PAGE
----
In light of the fact that Mr Reshef is a renowned concert pianist, this behaviour will do much to harm the reputation of the University of the Witwatersrand, which represents the bastion of freedom of expression and freedom of speech that is outlined in the South African constitution. It is in poor taste that once again the minority extremists were allowed to gain the upper-hand over the majority of peace loving lecturers and guests alike who were present at this event. The security measures seem to have been woefully inadequate and the whole fiasco was poorly handled. Extra measures should have been implemented to ensure the safety of all the patrons involved, but this was obviously not the case.

A thorough investigation of this incident should be implemented with immediate effect and disciplinary action should be instituted against all those involved in causing this unfortunate incident.

Below is an apology and statement released by the Wits University:


The University of the Witwatersrand, Johannesburg, deeply regrets that a concert held on its campus last night was disrupted by some members of the University community and representatives of external organisations.

In light of this incident, the University takes this opportunity to issue a public apology to all those who attended the concert. The disruption of this event points to intolerance on the part of some members of the University community and goes against the core values espoused by the University. The University is investigating this matter and will take the necessary action based on its policies, processes and procedures.

The University reiterates that the views and opinions expressed by the Students’ Representative Council or any other student groups on campus do not represent the official views of the University, nor are they necessarily an accurate reflection of the views of the majority of students, staff and alumni.

Wits University is a leading institution on the African continent renowned for encouraging dialogue and debate on often diverse and conflicting views confronting society. It provides a platform for different constituencies to express their views and opinions through considered debate and intellectual engagement in the spirit of tolerance, respect and openness.

We value the diverse views of all our staff, students and alumni regardless of their race, religion, gender, culture, language, ideology or otherwise, provided that they do not exceed the limitations explicated in our Constitution.

The diversity of people, programmes and ideas at Wits leads to the richness and robustness of the institution. This is indeed one of the greatest qualities of excellent higher education institutions, and one which Wits cherishes.

Prof. Loyiso Nongxa

Vice-Chancellor and Principal

University of the Witwatersrand, Johannesburg

13 March 2013”

“The little things in life…”


The hustle and bustle between these four walls began to become mildly overwhelming. I could not believe I was back. Three and a half months of pure relaxation – well nearly any way – had got me use to “this worriless lifestyle.”
I wondered what fascinating things this year would bring. Last year was a little more eventful than I could handle but nonetheless I managed to actually get through the hardships by the skin of my teeth; basically unscathed. So in retrospect I knew that the time had come to tackle a new year and moreover, a new start. But I still wanted to moan and groan for the comfort of my bed.
Third Year… Final Year… One step away from having an actual degree under my belt… Yes… “Gosh, I hope so…” is all I can think of. As usual the small anxieties that come with knowing that the end is neigh definitely have a way of taking one by surprise when one least expects it. As day one continues to pulsate and I finally manage to gather my thoughts, get all my times, buy all my books and make my way out toward the parking lot; something catches my eye and distracts me. Something I would never expect, well not here anyway.

A young boy… his eyes gaunt with hunger scrounging through one of the dustbins just off the University campus, he has no shoes and his clothes are torn. He cannot be more than nine or ten. This site strikes a chord within me… Not again… This poverty – it’s everywhere; they stand by nearly every traffic light in Town. It is sad and disturbing. Out of nowhere anger begins to pulsate through me. Pain grips me, knowing that our “beloved” Head of States build a home with billions and this little boy and so many others cannot get a morsel of food. Live on less than a dollar a day. How degrading it must be to have to dig inside a dustbin just to find something. Anger strikes through me again.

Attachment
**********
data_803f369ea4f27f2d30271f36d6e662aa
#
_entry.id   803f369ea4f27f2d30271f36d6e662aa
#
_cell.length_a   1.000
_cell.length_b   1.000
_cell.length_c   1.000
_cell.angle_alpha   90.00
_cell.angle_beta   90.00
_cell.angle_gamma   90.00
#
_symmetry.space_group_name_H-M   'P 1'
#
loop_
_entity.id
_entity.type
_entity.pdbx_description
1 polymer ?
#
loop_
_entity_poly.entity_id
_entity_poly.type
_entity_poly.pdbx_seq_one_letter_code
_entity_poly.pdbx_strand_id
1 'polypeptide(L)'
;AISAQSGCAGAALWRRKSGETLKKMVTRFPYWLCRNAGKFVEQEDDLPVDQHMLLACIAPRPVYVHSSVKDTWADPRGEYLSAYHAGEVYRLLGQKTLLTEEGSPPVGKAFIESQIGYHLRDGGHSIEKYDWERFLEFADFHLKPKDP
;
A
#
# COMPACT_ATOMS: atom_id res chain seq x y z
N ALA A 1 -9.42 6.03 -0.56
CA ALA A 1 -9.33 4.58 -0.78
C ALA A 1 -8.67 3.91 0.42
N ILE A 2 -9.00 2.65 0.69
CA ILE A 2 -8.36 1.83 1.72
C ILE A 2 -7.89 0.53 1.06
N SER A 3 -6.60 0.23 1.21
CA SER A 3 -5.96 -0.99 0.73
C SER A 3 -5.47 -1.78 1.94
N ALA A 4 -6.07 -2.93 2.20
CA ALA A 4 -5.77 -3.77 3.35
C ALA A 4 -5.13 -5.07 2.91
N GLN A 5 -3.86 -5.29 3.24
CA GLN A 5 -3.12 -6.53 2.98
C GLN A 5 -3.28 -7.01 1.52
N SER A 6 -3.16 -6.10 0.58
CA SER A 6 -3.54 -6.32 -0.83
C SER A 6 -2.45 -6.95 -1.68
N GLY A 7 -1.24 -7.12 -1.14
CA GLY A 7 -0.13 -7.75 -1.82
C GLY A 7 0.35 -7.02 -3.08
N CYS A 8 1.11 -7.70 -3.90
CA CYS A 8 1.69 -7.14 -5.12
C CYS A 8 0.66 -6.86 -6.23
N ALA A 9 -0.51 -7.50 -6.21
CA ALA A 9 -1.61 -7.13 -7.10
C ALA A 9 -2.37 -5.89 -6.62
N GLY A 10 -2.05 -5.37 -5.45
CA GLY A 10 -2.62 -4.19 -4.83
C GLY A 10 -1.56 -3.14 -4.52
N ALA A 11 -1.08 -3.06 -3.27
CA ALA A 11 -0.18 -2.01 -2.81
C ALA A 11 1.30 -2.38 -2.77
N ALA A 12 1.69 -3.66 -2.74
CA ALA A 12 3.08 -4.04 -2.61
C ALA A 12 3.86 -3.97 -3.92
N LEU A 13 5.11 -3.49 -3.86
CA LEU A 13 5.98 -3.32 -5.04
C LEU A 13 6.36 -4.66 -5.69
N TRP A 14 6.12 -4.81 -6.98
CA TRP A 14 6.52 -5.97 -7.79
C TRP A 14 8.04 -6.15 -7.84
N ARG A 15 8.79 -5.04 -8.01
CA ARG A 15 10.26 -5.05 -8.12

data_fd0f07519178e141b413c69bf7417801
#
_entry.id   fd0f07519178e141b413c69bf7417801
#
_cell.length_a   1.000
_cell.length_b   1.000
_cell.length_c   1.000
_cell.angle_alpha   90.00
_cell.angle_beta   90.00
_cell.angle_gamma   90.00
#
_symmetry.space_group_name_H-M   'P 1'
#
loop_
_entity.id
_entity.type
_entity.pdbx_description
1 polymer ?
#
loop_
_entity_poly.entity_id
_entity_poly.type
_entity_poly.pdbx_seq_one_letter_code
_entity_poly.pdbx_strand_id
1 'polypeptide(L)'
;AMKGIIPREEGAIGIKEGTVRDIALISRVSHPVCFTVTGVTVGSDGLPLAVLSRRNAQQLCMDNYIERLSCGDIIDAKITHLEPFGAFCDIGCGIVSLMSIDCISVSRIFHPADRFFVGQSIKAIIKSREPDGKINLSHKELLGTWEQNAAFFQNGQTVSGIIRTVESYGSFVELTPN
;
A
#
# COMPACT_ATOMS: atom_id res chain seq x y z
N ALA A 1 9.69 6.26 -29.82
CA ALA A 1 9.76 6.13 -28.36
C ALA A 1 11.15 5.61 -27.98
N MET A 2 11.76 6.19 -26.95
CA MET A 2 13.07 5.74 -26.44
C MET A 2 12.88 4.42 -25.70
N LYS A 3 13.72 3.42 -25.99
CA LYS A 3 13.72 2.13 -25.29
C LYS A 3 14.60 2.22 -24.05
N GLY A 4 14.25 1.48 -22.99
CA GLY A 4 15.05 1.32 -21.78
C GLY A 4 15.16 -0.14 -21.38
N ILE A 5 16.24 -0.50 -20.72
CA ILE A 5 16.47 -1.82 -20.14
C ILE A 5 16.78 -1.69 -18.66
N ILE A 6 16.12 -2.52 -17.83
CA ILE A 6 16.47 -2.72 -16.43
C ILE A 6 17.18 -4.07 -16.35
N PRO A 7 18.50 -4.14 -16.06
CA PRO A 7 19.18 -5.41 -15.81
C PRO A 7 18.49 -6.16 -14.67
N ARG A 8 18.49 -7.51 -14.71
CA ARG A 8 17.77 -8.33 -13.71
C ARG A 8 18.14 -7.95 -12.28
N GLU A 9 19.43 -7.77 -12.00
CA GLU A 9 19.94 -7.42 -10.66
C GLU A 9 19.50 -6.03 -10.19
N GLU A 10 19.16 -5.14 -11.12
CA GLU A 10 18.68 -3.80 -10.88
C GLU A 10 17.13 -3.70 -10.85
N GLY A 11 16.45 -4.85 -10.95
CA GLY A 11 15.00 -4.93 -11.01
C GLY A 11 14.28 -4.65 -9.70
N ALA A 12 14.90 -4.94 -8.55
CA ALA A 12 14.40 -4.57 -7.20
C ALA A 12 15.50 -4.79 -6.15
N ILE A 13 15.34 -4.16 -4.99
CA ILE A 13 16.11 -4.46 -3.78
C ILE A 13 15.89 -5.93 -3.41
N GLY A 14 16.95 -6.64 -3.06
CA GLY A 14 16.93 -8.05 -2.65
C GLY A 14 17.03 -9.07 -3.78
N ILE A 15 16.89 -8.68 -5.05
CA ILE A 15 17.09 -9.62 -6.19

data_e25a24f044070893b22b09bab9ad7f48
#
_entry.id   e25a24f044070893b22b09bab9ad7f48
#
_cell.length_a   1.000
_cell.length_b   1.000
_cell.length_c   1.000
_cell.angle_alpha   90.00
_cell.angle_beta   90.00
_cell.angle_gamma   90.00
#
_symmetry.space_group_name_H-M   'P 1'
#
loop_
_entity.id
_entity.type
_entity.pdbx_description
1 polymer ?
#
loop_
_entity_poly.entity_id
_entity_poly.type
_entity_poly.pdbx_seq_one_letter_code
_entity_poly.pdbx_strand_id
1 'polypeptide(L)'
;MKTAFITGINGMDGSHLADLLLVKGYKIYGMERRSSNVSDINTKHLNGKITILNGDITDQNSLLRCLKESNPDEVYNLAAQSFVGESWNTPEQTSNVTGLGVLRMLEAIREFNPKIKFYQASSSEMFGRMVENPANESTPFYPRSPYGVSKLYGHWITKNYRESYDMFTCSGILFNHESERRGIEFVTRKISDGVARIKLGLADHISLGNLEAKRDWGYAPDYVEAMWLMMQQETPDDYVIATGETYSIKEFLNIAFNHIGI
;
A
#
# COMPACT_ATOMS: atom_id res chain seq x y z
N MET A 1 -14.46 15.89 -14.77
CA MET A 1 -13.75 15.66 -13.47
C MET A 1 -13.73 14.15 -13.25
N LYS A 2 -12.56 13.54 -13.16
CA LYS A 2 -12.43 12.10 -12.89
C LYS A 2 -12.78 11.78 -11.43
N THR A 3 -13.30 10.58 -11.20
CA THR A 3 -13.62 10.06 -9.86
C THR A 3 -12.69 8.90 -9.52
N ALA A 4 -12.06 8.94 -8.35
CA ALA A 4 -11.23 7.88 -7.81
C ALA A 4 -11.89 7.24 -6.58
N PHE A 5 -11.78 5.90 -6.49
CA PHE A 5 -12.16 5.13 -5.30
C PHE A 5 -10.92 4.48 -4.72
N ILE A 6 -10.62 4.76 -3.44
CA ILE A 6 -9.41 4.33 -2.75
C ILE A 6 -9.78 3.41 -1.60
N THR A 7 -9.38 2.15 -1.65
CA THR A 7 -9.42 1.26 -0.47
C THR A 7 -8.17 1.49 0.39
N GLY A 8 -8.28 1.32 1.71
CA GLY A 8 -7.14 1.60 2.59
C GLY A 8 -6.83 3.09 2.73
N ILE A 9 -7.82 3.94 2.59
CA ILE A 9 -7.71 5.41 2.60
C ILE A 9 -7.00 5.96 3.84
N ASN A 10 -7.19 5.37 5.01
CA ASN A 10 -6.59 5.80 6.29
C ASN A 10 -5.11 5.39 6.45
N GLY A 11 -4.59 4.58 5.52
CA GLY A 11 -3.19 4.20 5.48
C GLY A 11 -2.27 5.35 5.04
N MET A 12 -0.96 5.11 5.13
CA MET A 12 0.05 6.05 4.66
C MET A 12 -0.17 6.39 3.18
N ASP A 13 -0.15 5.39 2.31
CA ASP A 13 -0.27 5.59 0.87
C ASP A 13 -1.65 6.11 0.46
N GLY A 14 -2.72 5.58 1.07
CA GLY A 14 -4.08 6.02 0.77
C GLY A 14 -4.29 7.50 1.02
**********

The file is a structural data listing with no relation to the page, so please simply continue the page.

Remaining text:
Without thinking I run toward my car, speeding as fast as I can; the wind whipping through my hair. I promptly press the unlock button. “Where is it…? Where is it?” There…I see it! I see it! Excitement starts to flood through me. I pick it up and run toward the pedestrian gate as I see the boy walking away from the trash can with something small held tightly within his hand, as if life itself depends on it. I swipe my card and run out. “Hey! Hey!” I call. I run out toward him trying to grab his attention forgetting the many dangers that lie outside the University walls, “little boy! Wait…” I finally catch up to him. “Here – it’s all I have on me but I hope it helps.” I smile at him.
He snatches the chip packet and water hungrily and is about to turn away when suddenly a smile spreads across his face; completely changing his distorted bony features for just a minute. “Siabonga Sissie.” He says quietly and turns away. As I walk back towards the University gate I hear a loud shout, “Sissie…Sissie!” I turn around and feel a pair of arms grip my waist holding tightly, “Siabonga! Siabonga!” says the muffled voice. He lets go and hot, wet tears stream down my face. His beautiful smile rains down on me. “No cry Sissie… No cry!” He hugs me again and leaves me standing there mildly in shock.
I slowly let myself back into the University wishing I had more to give but relieved that I was able to help even a little bit. Grateful for the things I have… grateful for the fact that I am lucky enough, by the grace of G-d that I have hot meals every day, grateful for the roof over my head and grateful that I am being afforded the opportunity to have an education. A sense of guilt comes over me as I realize how often I take all the wonderful things that I am blessed with in my life for granted. Something that many of us, me included, are guilty of almost every day.

As I drive out of the university toward the main street, I catch a glimpse of the little boy with three or four children surrounding him. I have just a second to watch him hand out some chips and water to them with that stunning smile still plastered to his face. I am gobsmacked that this young man is so willing to give and share something so small with so many others so that they can share in this pleasure too.

It gets me thinking and makes me realize that we can all make a difference, no matter who we are or where we come from, each of us has a part to play in this world that we call “our own.” Moreover each of us has the ability to change a life even if it is just for a minute, an hour or a day – For one never can tell the rippling effect that may come out from doing just the smallest act of kindness.